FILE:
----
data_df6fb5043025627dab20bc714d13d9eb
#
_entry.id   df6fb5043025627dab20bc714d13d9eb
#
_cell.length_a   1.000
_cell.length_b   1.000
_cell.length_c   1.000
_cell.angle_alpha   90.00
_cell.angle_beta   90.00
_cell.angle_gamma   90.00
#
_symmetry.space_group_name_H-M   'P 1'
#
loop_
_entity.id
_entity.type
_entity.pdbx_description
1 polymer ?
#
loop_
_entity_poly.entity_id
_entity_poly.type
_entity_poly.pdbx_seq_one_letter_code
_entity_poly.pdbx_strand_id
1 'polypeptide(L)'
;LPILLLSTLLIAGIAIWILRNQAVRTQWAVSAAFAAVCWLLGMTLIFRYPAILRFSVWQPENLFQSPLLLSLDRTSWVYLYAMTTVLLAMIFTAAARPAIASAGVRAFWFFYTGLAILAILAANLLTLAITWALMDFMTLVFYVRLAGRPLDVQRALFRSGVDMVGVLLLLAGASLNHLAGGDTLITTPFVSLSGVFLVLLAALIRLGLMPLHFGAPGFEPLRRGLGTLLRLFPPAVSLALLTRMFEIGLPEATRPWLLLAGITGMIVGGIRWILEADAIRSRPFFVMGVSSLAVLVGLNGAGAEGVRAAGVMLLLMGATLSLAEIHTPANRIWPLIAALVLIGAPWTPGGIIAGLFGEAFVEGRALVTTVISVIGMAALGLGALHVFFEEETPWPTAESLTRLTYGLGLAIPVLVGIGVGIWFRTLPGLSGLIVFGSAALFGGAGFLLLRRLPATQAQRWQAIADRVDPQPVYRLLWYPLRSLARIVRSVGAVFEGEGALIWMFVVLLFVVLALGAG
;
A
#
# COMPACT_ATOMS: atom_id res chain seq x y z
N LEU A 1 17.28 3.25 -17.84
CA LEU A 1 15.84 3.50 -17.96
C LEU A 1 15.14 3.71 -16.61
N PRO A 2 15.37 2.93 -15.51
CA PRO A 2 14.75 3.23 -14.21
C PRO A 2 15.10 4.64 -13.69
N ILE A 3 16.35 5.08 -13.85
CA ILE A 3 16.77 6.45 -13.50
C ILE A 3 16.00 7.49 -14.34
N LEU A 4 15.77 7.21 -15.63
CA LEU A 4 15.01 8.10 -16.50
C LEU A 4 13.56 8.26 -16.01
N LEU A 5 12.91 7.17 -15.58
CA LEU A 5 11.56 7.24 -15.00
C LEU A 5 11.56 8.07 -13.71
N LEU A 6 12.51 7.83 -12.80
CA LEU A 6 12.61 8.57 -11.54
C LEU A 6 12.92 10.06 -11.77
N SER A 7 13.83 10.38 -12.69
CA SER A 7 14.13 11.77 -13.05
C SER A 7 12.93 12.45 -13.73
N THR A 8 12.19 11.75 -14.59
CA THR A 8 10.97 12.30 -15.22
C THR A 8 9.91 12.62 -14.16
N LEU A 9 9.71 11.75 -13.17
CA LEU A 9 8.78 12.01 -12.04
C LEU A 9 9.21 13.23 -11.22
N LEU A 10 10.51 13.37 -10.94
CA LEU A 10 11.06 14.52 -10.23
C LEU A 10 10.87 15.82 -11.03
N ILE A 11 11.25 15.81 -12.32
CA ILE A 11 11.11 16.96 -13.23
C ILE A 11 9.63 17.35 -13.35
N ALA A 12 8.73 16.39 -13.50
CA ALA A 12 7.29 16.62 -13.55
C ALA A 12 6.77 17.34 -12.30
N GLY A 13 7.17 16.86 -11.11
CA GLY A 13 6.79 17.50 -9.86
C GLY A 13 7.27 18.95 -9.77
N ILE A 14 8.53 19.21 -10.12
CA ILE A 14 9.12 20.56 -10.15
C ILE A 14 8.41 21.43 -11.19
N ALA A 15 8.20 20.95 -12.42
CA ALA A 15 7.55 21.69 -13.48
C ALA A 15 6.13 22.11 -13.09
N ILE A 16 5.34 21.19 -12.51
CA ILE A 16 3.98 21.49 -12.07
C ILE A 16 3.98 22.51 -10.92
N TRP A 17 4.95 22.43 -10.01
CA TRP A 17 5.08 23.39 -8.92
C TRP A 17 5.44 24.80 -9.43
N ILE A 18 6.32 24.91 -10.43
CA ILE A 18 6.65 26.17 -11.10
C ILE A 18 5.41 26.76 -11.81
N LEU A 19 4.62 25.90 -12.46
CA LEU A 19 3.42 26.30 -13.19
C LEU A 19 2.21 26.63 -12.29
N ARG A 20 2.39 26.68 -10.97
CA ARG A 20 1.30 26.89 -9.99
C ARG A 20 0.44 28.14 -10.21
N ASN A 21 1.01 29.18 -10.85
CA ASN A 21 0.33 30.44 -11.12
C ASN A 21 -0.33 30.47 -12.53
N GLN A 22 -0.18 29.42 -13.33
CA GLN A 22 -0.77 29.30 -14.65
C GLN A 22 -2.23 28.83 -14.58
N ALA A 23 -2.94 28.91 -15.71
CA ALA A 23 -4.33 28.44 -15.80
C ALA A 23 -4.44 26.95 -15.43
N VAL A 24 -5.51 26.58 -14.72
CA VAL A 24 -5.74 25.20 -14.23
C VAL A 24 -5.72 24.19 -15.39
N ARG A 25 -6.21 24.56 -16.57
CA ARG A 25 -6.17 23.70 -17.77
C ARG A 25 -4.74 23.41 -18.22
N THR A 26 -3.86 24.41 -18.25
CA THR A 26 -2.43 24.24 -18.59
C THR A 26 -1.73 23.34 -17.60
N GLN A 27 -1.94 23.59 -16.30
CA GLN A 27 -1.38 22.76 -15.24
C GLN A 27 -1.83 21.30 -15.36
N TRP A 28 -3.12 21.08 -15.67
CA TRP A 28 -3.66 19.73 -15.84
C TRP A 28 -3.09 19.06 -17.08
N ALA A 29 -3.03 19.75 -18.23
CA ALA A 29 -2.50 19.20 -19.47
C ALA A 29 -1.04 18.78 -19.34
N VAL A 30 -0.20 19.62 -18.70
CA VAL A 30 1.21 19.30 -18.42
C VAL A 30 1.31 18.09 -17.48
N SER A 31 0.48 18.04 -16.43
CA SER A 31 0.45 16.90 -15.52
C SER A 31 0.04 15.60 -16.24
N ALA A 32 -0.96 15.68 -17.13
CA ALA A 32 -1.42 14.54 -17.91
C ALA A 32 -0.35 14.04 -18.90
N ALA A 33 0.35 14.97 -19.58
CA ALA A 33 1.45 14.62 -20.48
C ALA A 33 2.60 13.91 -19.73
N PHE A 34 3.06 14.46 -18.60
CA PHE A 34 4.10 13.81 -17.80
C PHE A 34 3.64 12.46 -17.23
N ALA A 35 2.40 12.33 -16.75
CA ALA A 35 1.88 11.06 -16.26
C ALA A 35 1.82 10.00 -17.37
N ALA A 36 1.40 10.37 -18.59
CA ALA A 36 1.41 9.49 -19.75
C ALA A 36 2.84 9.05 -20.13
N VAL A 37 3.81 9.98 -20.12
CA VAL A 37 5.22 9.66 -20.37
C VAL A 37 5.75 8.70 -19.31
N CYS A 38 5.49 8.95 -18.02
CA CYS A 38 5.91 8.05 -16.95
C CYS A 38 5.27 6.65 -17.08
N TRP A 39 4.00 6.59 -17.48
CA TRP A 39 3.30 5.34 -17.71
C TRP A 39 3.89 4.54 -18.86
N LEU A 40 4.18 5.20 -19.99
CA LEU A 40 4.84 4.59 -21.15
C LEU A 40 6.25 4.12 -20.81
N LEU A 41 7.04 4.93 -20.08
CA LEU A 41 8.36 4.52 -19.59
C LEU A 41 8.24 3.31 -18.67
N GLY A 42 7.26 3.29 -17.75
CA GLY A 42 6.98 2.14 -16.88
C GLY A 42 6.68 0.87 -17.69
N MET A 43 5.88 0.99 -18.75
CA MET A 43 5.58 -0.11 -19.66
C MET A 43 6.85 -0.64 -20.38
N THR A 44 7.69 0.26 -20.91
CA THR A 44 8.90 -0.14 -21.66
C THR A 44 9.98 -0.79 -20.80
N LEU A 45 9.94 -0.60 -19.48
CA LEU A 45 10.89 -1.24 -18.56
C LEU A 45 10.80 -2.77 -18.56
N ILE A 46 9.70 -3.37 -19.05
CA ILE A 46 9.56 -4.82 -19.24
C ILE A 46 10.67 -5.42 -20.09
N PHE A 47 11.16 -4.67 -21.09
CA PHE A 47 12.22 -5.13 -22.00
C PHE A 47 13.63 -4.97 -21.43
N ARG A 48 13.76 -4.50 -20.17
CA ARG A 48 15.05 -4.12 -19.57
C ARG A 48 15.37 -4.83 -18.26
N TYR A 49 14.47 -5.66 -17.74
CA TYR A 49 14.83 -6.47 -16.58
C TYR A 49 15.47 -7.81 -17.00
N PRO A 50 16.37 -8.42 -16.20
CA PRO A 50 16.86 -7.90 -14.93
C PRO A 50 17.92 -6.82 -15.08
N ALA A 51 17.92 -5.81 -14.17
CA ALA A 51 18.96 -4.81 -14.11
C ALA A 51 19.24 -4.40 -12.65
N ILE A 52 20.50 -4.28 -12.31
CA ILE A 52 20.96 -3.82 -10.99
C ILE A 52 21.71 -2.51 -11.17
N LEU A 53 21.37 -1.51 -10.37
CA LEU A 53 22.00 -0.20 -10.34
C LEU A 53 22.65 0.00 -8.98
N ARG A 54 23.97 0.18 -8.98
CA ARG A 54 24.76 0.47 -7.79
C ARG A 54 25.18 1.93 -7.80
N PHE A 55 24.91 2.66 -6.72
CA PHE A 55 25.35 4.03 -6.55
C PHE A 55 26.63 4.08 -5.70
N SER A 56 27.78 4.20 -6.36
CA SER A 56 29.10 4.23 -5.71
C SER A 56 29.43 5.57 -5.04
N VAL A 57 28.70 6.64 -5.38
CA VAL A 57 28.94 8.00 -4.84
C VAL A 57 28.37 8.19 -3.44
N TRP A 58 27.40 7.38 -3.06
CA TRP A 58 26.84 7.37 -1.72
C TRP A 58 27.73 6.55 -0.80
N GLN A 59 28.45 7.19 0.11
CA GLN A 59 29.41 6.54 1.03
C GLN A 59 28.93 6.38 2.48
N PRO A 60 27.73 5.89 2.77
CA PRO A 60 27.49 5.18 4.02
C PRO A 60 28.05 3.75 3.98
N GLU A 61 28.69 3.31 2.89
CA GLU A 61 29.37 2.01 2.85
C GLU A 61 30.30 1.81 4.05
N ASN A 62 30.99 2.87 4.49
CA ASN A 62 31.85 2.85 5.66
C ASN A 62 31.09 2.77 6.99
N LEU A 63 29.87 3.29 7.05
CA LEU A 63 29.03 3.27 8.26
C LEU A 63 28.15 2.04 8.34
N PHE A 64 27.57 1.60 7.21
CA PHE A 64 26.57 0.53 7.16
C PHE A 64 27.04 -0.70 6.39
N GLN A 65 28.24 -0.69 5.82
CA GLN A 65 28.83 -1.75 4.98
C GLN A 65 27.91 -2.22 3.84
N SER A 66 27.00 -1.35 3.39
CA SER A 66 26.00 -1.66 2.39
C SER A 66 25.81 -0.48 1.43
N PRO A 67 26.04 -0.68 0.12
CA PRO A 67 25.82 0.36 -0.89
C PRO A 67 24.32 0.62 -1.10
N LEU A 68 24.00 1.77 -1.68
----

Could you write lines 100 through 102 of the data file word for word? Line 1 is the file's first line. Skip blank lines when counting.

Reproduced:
N VAL A 24 -5.51 26.58 -14.72
CA VAL A 24 -5.74 25.20 -14.23
C VAL A 24 -5.72 24.19 -15.39